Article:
Second Sunday of Lent

Meditation and Questions for Reflection or Group Discussion

Mass Readings:

1st Reading:   Genesis 22:1-2,9-13,15-18               2nd Reading:   Romans 8:31-34
Responsorial: Psalm 116:10,15-19                           Gospel:             Mark 9:2-10

Lent, A Time to Experience the Transforming Power of Christ

He was transfigured before them. (Mark 9:2)

Have you ever wondered why Jesus was transfigured? He never announced it. His apostles never suspected it. The event was never repeated. So why did he do it? Let’s look at a bigger picture to try to get some answers.

From the day he first called them, Jesus showed his disciples that he had come from God. He performed many miracles. He taught with authority. He revealed God’s mercy. Then when he asked them, “Who do you say that I am?” Peter answered, “You are the Messiah” (Mark 8:29).

This was a breakthrough moment. The disciples were beginning to believe in Jesus, but their faith still needed to grow. They still didn’t understand what kind of Messiah Jesus was. They didn’t understand that he had to die—or that they had to take up the cross as well (Mark 8:31-35).

So the Transfiguration proved that Jesus wasn’t just another prophet of God; he was God’s Son! It also showed that even though Jesus had to die, he would also rise to a glory beyond their imagining.

God transfigured Jesus as a way of strengthening the disciples—and all of us as well. It was a moment of encouragement before they started their journey to Jerusalem, the place of the cross. But more than this, the Transfiguration gives us a glimpse of the glory that Jesus had before coming to earth, the same glory that he now enjoys as he sits on his heavenly throne. And even more than this, the Transfiguration is a promise for us. It reveals the glory that awaits each of us at the end of our lives—if we remain faithful to the Lord.

We are all works in progress. We all have our flaws. But we are also being “transfigured” day after day. So accept Jesus’ invitation. Follow him, and you’ll be changed “from glory to glory” as your faith continues to grow (2 Corinthians 3:18).

“Here I am, Lord, ready to do your will. Fill me with your grace. Let me know your transforming power.”


Download this reflection with discussion questions here.


(Many thanks to The Word Among Us ( for allowing us to use meditations from their monthly devotional magazine. Used with permission.)


Sunday, March 1, 2015

Questions for Reflection or Group Discussion

  1. In the first reading, God tests Abraham with these words: “Take your son Isaac, your only one, whom you love, and … offer him up as a holocaust.” When Abraham demonstrates his faith in God by his willingness to obey this heart wrenching command to sacrifice Isaac, he is stopped with these words from the Lord’s messenger: “I know now how devoted you are to God, since you did not withhold from me your own beloved son.” In what ways do words such as “only one” and “beloved son” remind you of Jesus’ sacrifice on the cross? What are the similarities and what are the differences? (Hint: see John 3:16.)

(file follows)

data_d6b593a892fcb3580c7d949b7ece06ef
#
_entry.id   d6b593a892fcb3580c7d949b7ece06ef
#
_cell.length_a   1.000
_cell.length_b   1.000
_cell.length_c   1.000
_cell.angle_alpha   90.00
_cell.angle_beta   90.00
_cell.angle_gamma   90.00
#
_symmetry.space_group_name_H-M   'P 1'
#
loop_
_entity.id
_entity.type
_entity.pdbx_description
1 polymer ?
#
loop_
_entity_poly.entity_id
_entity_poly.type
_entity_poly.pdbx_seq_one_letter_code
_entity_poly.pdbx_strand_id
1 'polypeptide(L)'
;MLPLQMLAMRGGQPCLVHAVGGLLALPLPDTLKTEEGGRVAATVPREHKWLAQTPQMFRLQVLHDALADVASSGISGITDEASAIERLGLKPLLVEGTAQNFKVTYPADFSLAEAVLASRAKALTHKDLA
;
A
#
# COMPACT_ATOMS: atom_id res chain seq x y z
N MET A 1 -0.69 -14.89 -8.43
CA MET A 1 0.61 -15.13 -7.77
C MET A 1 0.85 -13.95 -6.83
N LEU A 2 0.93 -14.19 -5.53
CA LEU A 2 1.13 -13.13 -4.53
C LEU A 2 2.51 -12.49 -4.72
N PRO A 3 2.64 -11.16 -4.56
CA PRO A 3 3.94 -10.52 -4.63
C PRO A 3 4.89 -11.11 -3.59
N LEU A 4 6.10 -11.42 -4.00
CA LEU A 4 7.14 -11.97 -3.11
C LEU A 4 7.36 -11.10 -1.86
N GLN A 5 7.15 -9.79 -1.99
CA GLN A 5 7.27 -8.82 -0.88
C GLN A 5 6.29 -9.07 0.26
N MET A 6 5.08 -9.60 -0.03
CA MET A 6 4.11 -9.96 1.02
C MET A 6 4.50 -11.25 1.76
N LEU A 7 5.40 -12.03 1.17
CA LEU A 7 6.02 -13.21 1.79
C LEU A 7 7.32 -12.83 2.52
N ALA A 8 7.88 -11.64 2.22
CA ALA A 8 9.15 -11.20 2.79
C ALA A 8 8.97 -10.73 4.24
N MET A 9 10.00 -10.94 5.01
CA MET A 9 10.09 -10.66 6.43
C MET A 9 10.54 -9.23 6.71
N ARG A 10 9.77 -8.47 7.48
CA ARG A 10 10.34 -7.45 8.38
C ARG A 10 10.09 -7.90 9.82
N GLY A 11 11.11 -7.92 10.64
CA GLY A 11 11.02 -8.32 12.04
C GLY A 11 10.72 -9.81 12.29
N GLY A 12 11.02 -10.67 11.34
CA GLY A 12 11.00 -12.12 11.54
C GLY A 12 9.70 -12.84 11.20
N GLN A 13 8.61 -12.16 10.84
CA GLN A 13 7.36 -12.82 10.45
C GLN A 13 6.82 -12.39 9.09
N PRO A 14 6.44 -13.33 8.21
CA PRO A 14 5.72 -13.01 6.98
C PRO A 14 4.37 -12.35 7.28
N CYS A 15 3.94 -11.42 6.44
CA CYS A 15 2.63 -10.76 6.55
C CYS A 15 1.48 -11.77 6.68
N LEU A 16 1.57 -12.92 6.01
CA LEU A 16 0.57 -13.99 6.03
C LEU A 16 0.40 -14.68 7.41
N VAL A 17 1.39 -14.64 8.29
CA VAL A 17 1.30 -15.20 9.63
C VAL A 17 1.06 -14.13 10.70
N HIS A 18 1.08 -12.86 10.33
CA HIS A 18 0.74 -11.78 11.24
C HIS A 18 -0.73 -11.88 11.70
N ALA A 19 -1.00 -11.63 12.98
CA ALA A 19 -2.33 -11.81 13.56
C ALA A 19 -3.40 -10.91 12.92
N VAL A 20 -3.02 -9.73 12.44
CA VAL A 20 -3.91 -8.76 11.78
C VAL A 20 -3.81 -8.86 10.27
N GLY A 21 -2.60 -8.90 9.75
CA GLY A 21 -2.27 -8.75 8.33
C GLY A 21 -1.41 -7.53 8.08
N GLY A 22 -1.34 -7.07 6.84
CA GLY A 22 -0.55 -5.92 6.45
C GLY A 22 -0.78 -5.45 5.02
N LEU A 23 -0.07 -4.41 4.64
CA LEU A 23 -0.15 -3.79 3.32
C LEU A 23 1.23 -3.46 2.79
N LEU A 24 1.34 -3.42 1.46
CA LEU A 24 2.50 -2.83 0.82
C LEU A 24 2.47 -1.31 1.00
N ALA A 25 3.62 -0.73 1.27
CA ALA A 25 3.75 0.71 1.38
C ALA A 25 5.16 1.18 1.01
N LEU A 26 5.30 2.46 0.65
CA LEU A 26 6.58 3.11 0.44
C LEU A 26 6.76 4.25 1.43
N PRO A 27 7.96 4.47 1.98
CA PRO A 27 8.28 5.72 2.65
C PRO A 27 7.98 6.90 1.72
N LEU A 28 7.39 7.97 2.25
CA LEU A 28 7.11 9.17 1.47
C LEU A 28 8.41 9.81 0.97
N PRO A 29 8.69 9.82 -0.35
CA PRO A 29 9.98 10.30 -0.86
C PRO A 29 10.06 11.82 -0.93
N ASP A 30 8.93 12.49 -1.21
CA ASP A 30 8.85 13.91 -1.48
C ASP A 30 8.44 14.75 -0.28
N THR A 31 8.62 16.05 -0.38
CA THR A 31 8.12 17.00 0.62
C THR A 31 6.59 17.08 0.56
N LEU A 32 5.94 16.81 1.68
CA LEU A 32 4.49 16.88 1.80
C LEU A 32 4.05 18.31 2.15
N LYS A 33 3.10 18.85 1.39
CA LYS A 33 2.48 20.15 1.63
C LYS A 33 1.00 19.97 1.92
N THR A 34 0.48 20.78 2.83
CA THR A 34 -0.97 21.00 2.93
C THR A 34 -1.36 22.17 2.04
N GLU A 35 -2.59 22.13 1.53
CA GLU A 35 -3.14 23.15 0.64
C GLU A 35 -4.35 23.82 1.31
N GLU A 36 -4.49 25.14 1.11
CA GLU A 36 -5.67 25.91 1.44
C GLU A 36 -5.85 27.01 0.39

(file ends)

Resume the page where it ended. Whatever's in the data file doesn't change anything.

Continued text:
2. In the first reading from last Sunday’s Mass, God formed a covenant with Noah. In this week’s reading, he makes one with Abraham: “I will bless you abundantly and make your descendants as countless as the stars . . . all this because you have obeyed my command.”  God may never ask you to do what he asked of Noah and Abraham. However, in what areas of your life do you think God may be asking you to obey him more (and resist him less)?
  3. In the responsorial Psalm, the psalmist prays: “I believed even when I said, ‘I am greatly afflicted.'”  He goes onto say: “you have loosed my bonds.” This was the same faith Abraham displayed in the first reading.  In your times of “afflictions,” what are the things that keep you from turning confidently to the Lord and believing he can loose your bonds? What are the things that allow you to turn confidently to the Lord, and be set free?
  4. The second reading from Romans begins with these words: “If God is for us, who can be against us?” How would you describe, from the reading, what St. Paul believes is the Christian’s first and final answer in times of difficulty, despair, suffering, and fear? How can you apply Paul’s answer to your own life?
  5. In the story of the Transfiguration in the Gospel reading, Jesus shows forth his divine glory, foreshadowing his Resurrection.  In response to the “terrified” reply of Peter, the reassuring voice of the Father is heard saying: “This is my beloved Son, listen to him.”  During Lent, how can we take more seriously these words of the Father, which are also meant for us?
  6. The meditation ends with these words: “We are all works in progress. We all have our flaws. But we are also being ‘transfigured’ day after day. So accept Jesus’ invitation. Follow him, and you’ll be changed ‘from glory to glory’ as your faith continues to grow (2 Corinthians 3:18).” What do these words mean to you? In what ways do you believe, as described in 2 Corinthians 3:18, that you are being “transformed” more and more into the image of Jesus?
  7. Take some time now to pray and ask the Lord for the grace to say yes to his will and to know and experience his transforming power. Use the prayer at the end of the meditation as the starting point.


[The discussion questions were created by Maurice Blumberg, a director of partner relations for The Word Among Us Partners, (; a ministry of The Word Among Us ( to the military, prisoners, women with crisis pregnancies or who have had abortions, and college students. He is also a member of the National Service Committee Council of the Catholic Charismatic Renewal. Maurice was also the founding Executive Director of the National Fellowship of Catholic Men, for which he is currently a Trustee ( He can be contacted at or]